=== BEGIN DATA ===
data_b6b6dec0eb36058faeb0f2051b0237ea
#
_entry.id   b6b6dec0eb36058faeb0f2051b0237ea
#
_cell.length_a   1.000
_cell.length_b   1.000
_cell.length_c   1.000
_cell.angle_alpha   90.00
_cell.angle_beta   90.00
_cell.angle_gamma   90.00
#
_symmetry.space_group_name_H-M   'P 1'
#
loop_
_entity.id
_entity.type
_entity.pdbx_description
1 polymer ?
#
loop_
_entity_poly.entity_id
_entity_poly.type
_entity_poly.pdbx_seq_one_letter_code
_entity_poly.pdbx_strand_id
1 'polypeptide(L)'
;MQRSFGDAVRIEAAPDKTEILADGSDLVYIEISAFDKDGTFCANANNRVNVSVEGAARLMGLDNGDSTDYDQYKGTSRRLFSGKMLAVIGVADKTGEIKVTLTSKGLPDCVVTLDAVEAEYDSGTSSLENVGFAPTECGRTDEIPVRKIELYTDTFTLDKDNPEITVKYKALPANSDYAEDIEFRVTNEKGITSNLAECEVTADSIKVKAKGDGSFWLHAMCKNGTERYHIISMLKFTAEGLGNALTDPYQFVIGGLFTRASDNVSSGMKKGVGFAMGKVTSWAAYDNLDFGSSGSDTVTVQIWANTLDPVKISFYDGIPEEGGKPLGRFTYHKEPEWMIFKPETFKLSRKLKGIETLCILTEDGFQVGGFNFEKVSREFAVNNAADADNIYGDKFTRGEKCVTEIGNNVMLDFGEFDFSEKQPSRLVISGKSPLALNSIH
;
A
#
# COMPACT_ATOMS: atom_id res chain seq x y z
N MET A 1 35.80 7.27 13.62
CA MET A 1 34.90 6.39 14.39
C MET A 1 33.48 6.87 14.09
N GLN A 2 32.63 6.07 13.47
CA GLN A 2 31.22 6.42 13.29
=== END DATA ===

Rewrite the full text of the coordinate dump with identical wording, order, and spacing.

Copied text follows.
data_b6b6dec0eb36058faeb0f2051b0237ea
#
_entry.id   b6b6dec0eb36058faeb0f2051b0237ea
#
_cell.length_a   1.000
_cell.length_b   1.000
_cell.length_c   1.000
_cell.angle_alpha   90.00
_cell.angle_beta   90.00
_cell.angle_gamma   90.00
#
_symmetry.space_group_name_H-M   'P 1'
#
loop_
_entity.id
_entity.type
_entity.pdbx_description
1 polymer ?
#
loop_
_entity_poly.entity_id
_entity_poly.type
_entity_poly.pdbx_seq_one_letter_code
_entity_poly.pdbx_strand_id
1 'polypeptide(L)'
;MQRSFGDAVRIEAAPDKTEILADGSDLVYIEISAFDKDGTFCANANNRVNVSVEGAARLMGLDNGDSTDYDQYKGTSRRLFSGKMLAVIGVADKTGEIKVTLTSKGLPDCVVTLDAVEAEYDSGTSSLENVGFAPTECGRTDEIPVRKIELYTDTFTLDKDNPEITVKYKALPANSDYAEDIEFRVTNEKGITSNLAECEVTADSIKVKAKGDGSFWLHAMCKNGTERYHIISMLKFTAEGLGNALTDPYQFVIGGLFTRASDNVSSGMKKGVGFAMGKVTSWAAYDNLDFGSSGSDTVTVQIWANTLDPVKISFYDGIPEEGGKPLGRFTYHKEPEWMIFKPETFKLSRKLKGIETLCILTEDGFQVGGFNFEKVSREFAVNNAADADNIYGDKFTRGEKCVTEIGNNVMLDFGEFDFSEKQPSRLVISGKSPLALNSIH
;
A
#
# COMPACT_ATOMS: atom_id res chain seq x y z
N MET A 1 35.80 7.27 13.62
CA MET A 1 34.90 6.39 14.39
C MET A 1 33.48 6.87 14.09
N GLN A 2 32.63 6.07 13.47
CA GLN A 2 31.22 6.42 13.29